All Hopped Up and Ready To Go: More Mambo Madness
Back in the spring, I visited London’s Resonance FM headquarters in Southwark, where I was interviewed by Vincent Luttman for the art station’s Clear Spot show. I’d met Luttman the previous week when he came to the launch event for All Hopped Up and Ready To Go at the British Music Experience. The host of the station’s Saturday lunchtime show, “Nostalgie Ya Mboka” (dedicated to older musics of the two Congos), he has a love for and knowledge of Afro-Cuban music, not as prevalent a hobby in London as it tends to be in New York City, and as I expected, we talked in some detail about Afro-Cuban jazz and the mambo during our interview. But we talked about many other areas of the New York City music scene as well during our hour-long conversation, one of the more relaxed and yet detailed of the many radio interviews I conducted for the book. The interview was finally broadcast in August and I just got permission to upload it to iJamming! Thanks to Martin Williams for the editing and mixing. You can listen to and download it directly here. It’s not just the sound of me talking – there’s lots of great music included, including a rousing version of Machito’s “Tanga.”
By perfectly pleasant coincidence, right as I was preparing this post, I came across an incredible hour-long online mix entitled Voodoo Fever: Mambo and Afro-Cuban Hard-Core, featuring not just the usual suspects such as Tito Puente, Nora Morales and Machito’s Afro-Cubans, but the likes of El Caballo, Frederico Ramirez and Jack Costanzo, none of whom I wrote about in the book – which makes it all the more flattering that the mix was inspired, in large part, by the “Mambo Madness” chapter of All Hopped Up and Ready To Go. I have already created my own mix to accompany this chapter, but mine focuses very much on the tracks that I wrote about – and the beauty of the Voodoo Fever mix is that you can download it and take it with you. My thanks to Dr. Auratheft for raving about the book and compiling the mix; you can access it from here.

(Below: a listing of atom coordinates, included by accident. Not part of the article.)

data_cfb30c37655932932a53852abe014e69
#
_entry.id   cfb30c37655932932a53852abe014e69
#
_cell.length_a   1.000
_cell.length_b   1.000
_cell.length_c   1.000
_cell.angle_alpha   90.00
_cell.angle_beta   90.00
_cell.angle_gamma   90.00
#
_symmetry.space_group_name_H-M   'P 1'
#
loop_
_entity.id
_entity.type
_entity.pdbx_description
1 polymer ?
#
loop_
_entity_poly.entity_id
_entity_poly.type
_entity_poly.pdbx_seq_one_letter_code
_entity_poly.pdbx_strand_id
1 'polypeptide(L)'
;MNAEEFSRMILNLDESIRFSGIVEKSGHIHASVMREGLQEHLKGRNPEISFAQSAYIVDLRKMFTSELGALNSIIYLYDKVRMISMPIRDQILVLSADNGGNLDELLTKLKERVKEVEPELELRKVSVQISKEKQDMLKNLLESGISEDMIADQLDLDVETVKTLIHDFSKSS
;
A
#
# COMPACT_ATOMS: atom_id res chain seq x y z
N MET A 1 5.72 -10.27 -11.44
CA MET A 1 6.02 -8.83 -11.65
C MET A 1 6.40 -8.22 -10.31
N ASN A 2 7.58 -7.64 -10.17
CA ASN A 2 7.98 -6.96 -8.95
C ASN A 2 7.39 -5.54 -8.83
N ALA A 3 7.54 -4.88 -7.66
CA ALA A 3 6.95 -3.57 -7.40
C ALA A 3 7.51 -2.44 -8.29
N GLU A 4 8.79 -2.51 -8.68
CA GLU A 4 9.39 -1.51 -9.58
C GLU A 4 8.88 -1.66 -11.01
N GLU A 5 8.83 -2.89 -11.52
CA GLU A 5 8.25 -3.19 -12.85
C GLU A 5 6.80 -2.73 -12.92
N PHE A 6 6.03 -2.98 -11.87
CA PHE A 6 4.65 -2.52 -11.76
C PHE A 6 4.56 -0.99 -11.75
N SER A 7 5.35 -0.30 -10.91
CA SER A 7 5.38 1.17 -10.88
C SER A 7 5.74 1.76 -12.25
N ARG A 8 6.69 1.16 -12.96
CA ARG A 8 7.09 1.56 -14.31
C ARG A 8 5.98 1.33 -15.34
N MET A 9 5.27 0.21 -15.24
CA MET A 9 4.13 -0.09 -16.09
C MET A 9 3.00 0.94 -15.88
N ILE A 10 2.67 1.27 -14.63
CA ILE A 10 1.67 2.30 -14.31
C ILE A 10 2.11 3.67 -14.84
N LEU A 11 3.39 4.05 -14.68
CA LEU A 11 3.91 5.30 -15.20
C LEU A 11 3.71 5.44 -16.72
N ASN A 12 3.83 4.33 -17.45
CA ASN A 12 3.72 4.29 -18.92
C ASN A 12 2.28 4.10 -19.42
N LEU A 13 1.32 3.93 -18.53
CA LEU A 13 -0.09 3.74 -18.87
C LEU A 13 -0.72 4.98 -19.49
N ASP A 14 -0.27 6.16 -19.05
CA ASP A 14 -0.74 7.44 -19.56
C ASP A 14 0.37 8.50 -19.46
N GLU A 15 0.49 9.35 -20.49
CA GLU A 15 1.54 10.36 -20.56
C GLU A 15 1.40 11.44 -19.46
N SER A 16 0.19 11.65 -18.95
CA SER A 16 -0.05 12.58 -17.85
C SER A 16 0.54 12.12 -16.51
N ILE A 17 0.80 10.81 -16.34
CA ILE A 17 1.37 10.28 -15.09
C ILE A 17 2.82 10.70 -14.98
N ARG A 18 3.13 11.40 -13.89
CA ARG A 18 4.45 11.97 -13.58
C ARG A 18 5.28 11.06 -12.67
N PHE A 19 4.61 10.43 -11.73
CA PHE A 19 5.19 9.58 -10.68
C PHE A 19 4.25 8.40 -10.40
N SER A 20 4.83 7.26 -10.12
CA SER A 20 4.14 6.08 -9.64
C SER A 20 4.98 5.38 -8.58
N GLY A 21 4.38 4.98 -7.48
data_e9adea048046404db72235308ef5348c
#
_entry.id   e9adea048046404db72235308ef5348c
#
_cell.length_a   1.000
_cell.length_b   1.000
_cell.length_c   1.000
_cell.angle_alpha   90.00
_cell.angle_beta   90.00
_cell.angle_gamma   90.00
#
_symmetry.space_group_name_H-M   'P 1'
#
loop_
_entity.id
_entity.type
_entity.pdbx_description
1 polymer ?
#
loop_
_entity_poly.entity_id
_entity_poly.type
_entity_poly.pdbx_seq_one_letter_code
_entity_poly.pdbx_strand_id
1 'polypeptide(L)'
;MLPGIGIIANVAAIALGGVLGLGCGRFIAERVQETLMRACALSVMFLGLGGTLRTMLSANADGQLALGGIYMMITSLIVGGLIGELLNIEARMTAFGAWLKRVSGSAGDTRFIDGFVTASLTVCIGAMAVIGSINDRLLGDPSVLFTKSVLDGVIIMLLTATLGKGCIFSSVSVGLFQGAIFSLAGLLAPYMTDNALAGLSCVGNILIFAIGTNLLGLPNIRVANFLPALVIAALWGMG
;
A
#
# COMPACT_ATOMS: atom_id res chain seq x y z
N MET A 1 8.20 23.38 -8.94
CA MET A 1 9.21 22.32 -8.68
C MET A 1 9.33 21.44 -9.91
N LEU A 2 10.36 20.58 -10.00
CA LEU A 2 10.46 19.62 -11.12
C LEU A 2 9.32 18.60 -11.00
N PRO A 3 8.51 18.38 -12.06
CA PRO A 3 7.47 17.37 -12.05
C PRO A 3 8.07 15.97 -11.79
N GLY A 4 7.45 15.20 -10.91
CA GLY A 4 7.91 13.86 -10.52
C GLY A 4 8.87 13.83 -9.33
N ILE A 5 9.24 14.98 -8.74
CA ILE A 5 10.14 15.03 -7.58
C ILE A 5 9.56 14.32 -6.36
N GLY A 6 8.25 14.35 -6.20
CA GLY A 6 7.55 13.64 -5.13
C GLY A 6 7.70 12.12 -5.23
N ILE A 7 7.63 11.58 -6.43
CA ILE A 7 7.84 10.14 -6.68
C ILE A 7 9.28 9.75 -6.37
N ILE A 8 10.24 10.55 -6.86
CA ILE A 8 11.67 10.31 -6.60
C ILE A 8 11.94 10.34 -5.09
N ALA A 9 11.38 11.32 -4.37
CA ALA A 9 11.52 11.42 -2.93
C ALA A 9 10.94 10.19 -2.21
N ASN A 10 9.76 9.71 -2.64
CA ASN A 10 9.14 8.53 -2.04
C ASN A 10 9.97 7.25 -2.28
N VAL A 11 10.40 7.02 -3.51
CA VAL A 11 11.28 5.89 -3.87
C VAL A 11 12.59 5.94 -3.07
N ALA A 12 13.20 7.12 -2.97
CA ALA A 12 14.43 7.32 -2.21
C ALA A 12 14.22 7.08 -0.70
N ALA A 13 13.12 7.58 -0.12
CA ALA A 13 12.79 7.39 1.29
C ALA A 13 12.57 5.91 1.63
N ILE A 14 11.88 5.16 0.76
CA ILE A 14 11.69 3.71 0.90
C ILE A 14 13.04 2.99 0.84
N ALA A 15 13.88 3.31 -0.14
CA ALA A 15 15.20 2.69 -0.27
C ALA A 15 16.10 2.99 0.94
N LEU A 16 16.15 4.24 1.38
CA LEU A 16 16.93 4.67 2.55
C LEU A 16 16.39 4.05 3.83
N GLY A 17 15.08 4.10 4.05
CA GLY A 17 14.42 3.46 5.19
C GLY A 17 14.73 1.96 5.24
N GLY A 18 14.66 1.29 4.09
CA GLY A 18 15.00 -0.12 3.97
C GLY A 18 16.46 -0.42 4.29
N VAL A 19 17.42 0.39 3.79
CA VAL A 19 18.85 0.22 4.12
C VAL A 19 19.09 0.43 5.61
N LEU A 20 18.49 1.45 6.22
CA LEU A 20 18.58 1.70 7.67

By a final coincidence, I’m writing this post after reading well-written and very worrisome articles concerning the inefficacies and privacy issues of our all-encompassing web both in the New Yorker and the Boston Phoenix, and with the suicide of a Rutgers student (after his sexual encounter was streamed online) very much ringing in my ears. And so, as I sign off, it occurs to me that here, this post, is the web as I always hoped it would be, a place not just to promote and share one’s radio interviews (that stuff might be irrelevant in the scheme of things), but to collect, archive, and redistribute old music that would otherwise be lost to the sands of time. Enjoy.